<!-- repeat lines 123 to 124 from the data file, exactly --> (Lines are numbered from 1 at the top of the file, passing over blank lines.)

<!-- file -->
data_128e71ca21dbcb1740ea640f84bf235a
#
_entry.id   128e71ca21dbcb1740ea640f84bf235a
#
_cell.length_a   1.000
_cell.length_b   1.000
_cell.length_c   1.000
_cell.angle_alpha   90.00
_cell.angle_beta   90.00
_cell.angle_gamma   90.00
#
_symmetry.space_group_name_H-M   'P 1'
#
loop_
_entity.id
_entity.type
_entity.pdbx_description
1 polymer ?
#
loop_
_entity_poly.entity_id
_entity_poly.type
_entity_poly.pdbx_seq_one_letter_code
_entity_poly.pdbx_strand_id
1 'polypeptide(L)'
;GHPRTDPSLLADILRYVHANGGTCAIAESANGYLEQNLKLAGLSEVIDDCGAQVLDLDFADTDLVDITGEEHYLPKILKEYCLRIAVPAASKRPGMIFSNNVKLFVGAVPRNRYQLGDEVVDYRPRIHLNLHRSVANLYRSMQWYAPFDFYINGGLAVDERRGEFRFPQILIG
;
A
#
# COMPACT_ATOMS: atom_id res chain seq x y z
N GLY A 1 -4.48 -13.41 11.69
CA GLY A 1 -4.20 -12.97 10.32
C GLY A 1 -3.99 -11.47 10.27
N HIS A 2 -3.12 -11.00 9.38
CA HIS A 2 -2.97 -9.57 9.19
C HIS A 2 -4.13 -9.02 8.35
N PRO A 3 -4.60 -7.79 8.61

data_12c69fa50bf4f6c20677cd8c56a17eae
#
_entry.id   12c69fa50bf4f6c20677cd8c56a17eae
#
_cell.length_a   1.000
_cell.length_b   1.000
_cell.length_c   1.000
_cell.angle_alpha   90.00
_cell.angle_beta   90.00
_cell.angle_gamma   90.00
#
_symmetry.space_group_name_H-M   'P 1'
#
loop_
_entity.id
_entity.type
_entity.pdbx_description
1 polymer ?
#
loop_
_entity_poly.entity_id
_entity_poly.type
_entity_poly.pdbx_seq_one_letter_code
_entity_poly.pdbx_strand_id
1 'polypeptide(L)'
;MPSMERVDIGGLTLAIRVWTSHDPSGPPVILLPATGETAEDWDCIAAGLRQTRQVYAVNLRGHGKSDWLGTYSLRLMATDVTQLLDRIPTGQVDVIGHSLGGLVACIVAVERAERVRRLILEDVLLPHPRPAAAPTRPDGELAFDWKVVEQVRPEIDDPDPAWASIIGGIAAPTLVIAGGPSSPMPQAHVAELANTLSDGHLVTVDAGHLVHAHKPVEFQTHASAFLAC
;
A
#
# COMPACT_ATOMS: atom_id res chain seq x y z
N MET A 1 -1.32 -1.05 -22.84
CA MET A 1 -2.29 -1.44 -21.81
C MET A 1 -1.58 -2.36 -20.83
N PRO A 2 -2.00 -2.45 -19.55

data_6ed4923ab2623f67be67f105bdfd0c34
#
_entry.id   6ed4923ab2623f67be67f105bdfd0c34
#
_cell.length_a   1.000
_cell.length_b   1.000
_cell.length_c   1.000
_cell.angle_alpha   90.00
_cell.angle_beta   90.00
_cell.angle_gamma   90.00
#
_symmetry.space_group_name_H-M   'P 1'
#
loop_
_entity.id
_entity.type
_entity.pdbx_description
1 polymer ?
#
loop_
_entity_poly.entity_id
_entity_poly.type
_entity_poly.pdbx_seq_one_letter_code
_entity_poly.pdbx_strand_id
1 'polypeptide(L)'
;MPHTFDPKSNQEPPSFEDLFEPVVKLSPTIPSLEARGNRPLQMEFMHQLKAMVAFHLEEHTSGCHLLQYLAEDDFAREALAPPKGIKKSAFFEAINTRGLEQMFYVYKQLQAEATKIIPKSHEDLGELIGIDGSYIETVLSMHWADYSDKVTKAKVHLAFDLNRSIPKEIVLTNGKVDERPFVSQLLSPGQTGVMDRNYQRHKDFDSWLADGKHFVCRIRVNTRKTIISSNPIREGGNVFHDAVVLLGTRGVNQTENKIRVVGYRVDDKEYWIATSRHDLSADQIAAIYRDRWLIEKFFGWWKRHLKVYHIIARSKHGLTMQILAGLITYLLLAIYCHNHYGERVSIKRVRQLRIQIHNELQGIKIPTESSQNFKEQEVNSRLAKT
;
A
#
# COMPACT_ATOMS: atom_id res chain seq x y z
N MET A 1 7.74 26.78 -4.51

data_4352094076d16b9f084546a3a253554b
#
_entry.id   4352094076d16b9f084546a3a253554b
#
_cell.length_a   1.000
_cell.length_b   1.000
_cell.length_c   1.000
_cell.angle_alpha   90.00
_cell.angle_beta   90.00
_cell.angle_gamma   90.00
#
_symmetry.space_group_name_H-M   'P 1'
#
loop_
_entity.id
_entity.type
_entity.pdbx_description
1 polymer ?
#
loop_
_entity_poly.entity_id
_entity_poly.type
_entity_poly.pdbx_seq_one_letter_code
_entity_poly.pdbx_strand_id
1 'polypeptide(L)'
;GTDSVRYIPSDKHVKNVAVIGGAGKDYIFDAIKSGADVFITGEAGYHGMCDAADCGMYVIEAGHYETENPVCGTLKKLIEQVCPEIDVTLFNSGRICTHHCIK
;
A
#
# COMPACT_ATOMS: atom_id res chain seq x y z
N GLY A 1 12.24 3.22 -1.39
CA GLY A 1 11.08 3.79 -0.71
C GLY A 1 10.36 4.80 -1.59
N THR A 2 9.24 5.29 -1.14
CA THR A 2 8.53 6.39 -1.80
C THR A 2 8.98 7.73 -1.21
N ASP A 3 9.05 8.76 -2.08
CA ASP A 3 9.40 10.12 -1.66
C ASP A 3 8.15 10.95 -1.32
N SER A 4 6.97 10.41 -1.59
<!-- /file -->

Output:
_entity_poly.entity_id
_entity_poly.type